Today, as part of our continuing series on Mormonism’s Many Images, we are pleased to welcome Erin Anderson as a guest blogger. Erin left the LDS Church in her early teens, along with her parents and siblings; her extended family is still active. She holds degrees in religious studies from New York University and Boston University, and works as an administrator at Harvard.
The last time I set foot in an LDS building, more than a decade ago, I spent the entire day in the foyer. It was an ideal location. Like the rest of my immediate family, I had come to welcome these in-between settings: close enough to see friends and relatives, but removed from problematic religious spaces. My uncle’s wedding at the temple? We’ll volunteer to watch the kids outside. Visiting grandparents? Let’s fly in on Sunday afternoon, to spare them from asking us to church. We kept the peace by finding comfortable gray areas, neither embracing nor rejecting our heritage.
My parents, sisters, and I had withdrawn from a tight-knit congregation two years earlier, resulting in this “betwixt and between” strategy. Even in Massachusetts’ progressive Mormon community—surrounded by the lovely women of Exponent II—it had simply become too difficult for my mom and dad to raise three liberal, feminist daughters. And so I twiddled my thumbs that Sunday outside the chapel doors, already a veteran of living between two cultures at fourteen.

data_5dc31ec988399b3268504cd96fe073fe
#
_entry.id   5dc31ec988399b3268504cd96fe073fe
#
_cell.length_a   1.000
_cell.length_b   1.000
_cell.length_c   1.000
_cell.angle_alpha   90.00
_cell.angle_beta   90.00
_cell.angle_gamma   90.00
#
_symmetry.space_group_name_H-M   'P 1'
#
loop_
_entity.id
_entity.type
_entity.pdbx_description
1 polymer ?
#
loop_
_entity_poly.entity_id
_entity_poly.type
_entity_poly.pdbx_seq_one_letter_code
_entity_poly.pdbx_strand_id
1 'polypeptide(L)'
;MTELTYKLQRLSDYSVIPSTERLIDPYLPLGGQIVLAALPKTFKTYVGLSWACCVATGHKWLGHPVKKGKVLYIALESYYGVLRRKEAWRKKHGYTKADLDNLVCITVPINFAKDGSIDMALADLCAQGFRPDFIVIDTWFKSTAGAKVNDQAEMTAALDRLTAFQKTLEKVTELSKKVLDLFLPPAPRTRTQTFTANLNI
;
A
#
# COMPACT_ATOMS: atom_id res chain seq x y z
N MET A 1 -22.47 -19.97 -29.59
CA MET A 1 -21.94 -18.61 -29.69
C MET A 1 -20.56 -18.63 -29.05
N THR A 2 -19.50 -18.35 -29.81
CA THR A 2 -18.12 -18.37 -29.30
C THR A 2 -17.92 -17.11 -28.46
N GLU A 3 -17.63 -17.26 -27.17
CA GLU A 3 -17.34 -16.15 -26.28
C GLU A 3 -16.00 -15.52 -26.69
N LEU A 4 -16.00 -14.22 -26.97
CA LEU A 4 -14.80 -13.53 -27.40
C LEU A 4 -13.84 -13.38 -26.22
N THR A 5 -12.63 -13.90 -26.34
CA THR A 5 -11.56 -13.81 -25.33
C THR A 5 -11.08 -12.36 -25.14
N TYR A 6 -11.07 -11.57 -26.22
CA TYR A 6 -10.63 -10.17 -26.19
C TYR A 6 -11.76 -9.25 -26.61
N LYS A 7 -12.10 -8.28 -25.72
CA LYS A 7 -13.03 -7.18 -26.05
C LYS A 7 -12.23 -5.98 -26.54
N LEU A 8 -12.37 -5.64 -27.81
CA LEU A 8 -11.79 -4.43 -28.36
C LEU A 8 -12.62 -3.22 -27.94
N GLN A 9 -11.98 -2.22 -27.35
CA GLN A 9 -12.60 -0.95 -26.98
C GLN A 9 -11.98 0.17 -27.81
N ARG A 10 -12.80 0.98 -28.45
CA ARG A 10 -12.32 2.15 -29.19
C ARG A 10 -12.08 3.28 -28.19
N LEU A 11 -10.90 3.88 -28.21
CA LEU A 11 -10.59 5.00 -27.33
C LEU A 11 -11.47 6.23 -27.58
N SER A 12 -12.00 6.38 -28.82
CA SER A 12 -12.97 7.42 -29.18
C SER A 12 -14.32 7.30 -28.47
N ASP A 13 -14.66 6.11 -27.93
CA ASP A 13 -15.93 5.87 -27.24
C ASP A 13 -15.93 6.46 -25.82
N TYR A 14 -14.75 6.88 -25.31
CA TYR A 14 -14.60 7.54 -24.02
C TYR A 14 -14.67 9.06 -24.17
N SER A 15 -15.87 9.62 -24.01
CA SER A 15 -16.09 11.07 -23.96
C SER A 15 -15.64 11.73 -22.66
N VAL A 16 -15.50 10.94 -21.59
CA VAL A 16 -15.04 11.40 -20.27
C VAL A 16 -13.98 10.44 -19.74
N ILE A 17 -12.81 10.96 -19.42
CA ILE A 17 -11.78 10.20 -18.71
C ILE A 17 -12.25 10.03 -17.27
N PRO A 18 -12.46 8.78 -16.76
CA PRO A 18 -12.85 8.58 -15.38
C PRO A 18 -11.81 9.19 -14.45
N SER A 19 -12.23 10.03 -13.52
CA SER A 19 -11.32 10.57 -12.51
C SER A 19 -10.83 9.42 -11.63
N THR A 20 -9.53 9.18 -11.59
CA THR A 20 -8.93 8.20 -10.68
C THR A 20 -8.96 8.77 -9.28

Now that we’re past much anger and anxiety, our decision to leave the Church has deepened my empathy for anyone caught in these liminal situations, including my former coreligionists. No group, to my mind, better exemplifies a dichotomous social posture than contemporary Mormons. As Ben P noted, it is both the most American of religions, and a perplexing “other.”
The Church has tried to square these two characteristics for decades, striving for balance between assimilation and idiosyncrasy. Armand Mauss hypothesizes that LDS history is marked by periods of cultural integration, followed by ones of retrenchment. Members assert their distinctiveness as soon as Mormonism looks too mainstream, to preserve their sense of being specially chosen—but not so much that they will lose all social respectability.  The needle swings between those two poles, and believers generate a range of expressions reflecting the desire for equilibrium.
I feel a great deal of appreciation for those who manage to walk that line with panache. My mother recently sent me a link to “Just Say Amen Already,” a Tumblr whose GIFs both celebrate and satirize the author’s singles’ ward adventures. “Just Say Amen Already” perfectly straddles the divide between insider and outsider: almost anyone would recognize the Disney films, network sit-coms, and Simpsons episodes she samples, but only someone well-versed in LDS habits would truly “get” every implied punch-line. And the Tumblr would be less humorous to those-in-the-know if it appealed to a broader base. Members are privileged, but without alienating newcomers.